Dr. Jill Biden has an exclusive interview in Parents Magazine. Jill was a working mom as she raised her children. Not only did she work a job, but she also continued her education within her field, ultimately obtaining a PhD in education. She will be the first woman to continue to work the job she held prior to office while serving as FLOTUS. Jill said working while Joe Biden served as vice president gave her a good perspective on both being in the administration and the people they served. She wants that same experience now, which is incredibly insightful, if you think about it. Parents Mag asked her about the challenges of being a working mom when she was doing it but also, about the unique challenges parents face now, during the pandemic. Jill said moms today need to give themselves a break because they are doing just fine.
Why has the pandemic dealt such an unfair blow to working moms?
Many moms were having a hard time juggling it all before the pandemic. Now they can’t send their kids to school while they work. There are no playdates to help burn off energy. They’ve lost the network of family and friends who can help out. And they’re expected to supervise remote learning while working or job hunting.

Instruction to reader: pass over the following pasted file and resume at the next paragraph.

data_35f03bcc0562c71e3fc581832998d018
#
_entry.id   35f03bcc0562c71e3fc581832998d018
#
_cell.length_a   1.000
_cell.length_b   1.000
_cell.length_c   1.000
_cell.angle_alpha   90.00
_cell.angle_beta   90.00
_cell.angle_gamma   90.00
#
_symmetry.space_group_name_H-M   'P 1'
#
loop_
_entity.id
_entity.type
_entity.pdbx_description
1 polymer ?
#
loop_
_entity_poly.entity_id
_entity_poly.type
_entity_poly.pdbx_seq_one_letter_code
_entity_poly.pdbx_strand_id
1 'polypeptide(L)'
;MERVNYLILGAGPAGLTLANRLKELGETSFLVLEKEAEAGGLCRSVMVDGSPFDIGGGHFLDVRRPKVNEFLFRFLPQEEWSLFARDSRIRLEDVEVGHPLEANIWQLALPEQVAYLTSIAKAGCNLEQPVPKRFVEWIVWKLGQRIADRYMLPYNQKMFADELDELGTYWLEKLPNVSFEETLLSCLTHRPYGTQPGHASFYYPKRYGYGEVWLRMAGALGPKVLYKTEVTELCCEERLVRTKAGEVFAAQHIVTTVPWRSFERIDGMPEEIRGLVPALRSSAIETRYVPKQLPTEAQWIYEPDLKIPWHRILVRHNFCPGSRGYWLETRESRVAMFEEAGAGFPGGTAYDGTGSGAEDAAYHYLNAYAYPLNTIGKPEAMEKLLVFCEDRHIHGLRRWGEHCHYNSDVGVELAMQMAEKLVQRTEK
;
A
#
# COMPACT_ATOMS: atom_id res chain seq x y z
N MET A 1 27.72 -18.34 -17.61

During the campaign, I met a mom with a son with a disability. His remote learning required more supervision than she could provide while working. She made less than her husband, so of course, she was the one to quit. I think stories like that are playing out in a lot of homes.
What would you say to the thousands of women who are struggling?
Maybe you’ve made mac ‘n’ cheese for dinner one too many times. Maybe your temper is shorter than usual. Maybe you’re too tired to be the “fun mom.” It’s okay. You’re not failing. You’re strong. You’re resilient. And you’re doing your best to carry your family through one of the most difficult times in memory. We’re going to do everything we can to get through this, together.
As you know, I have a great deal of respect for Jill. Parents Mag tends to throw soft balls in their interviews. So I understand that is what they are looking for from Jill and that’s what she gave them. Things are extremely hard for families right now. I think most of us get that we can’t do it all when it comes to doing the dishes and serving the same thing for dinner. But there is a psychological toll that comes from missing the mark when our loved ones need our help emotionally, academically or whatever and we feel we’ve fallen short. Unfortunately, those are the things we replay in our minds, not the times during the pandemic we nailed it. So it’s hard to see our successes while while we’re still in it.
Yes, most of us will get through this. Some of us will be fortunate to do so together. We are strong and resilient. But I recognize that’s not really making any of this easier right now.
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